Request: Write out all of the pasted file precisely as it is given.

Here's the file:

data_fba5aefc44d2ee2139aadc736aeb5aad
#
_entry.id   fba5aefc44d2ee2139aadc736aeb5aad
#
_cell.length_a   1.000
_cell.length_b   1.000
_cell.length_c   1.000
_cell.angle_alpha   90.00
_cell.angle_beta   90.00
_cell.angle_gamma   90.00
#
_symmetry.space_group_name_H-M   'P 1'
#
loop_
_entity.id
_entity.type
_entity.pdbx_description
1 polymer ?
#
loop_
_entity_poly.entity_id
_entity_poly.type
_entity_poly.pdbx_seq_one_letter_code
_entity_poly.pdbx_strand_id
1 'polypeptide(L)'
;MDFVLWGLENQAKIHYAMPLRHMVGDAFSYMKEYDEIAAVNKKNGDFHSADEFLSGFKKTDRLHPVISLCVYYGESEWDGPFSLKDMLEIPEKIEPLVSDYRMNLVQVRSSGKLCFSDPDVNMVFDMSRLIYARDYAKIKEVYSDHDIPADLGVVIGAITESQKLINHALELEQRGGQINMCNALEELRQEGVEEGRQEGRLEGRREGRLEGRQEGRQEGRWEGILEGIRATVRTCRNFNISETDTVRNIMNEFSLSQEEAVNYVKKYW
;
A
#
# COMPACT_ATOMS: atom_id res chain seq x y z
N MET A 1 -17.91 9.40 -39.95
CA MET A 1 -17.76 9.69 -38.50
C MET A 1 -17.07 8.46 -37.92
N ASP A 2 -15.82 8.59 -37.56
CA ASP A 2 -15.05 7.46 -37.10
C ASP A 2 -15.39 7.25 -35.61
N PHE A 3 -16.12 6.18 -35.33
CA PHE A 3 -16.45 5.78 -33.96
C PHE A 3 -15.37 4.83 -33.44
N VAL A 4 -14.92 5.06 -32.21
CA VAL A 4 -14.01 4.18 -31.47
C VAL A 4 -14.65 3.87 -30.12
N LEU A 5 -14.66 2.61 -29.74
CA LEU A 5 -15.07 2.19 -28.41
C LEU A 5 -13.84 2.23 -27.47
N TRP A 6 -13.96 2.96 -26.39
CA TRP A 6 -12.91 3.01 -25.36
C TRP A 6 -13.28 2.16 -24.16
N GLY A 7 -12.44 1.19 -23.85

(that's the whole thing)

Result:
data_fba5aefc44d2ee2139aadc736aeb5aad
#
_entry.id   fba5aefc44d2ee2139aadc736aeb5aad
#
_cell.length_a   1.000
_cell.length_b   1.000
_cell.length_c   1.000
_cell.angle_alpha   90.00
_cell.angle_beta   90.00
_cell.angle_gamma   90.00
#
_symmetry.space_group_name_H-M   'P 1'
#
loop_
_entity.id
_entity.type
_entity.pdbx_description
1 polymer ?
#
loop_
_entity_poly.entity_id
_entity_poly.type
_entity_poly.pdbx_seq_one_letter_code
_entity_poly.pdbx_strand_id
1 'polypeptide(L)'
;MDFVLWGLENQAKIHYAMPLRHMVGDAFSYMKEYDEIAAVNKKNGDFHSADEFLSGFKKTDRLHPVISLCVYYGESEWDGPFSLKDMLEIPEKIEPLVSDYRMNLVQVRSSGKLCFSDPDVNMVFDMSRLIYARDYAKIKEVYSDHDIPADLGVVIGAITESQKLINHALELEQRGGQINMCNALEELRQEGVEEGRQEGRLEGRREGRLEGRQEGRQEGRWEGILEGIRATVRTCRNFNISETDTVRNIMNEFSLSQEEAVNYVKKYW
;
A
#
# COMPACT_ATOMS: atom_id res chain seq x y z
N MET A 1 -17.91 9.40 -39.95
CA MET A 1 -17.76 9.69 -38.50
C MET A 1 -17.07 8.46 -37.92
N ASP A 2 -15.82 8.59 -37.56
CA ASP A 2 -15.05 7.46 -37.10
C ASP A 2 -15.39 7.25 -35.61
N PHE A 3 -16.12 6.18 -35.33
CA PHE A 3 -16.45 5.78 -33.96
C PHE A 3 -15.37 4.83 -33.44
N VAL A 4 -14.92 5.06 -32.21
CA VAL A 4 -14.01 4.18 -31.47
C VAL A 4 -14.65 3.87 -30.12
N LEU A 5 -14.66 2.61 -29.74
CA LEU A 5 -15.07 2.19 -28.41
C LEU A 5 -13.84 2.23 -27.47
N TRP A 6 -13.96 2.96 -26.39
CA TRP A 6 -12.91 3.01 -25.36
C TRP A 6 -13.28 2.16 -24.16
N GLY A 7 -12.44 1.19 -23.85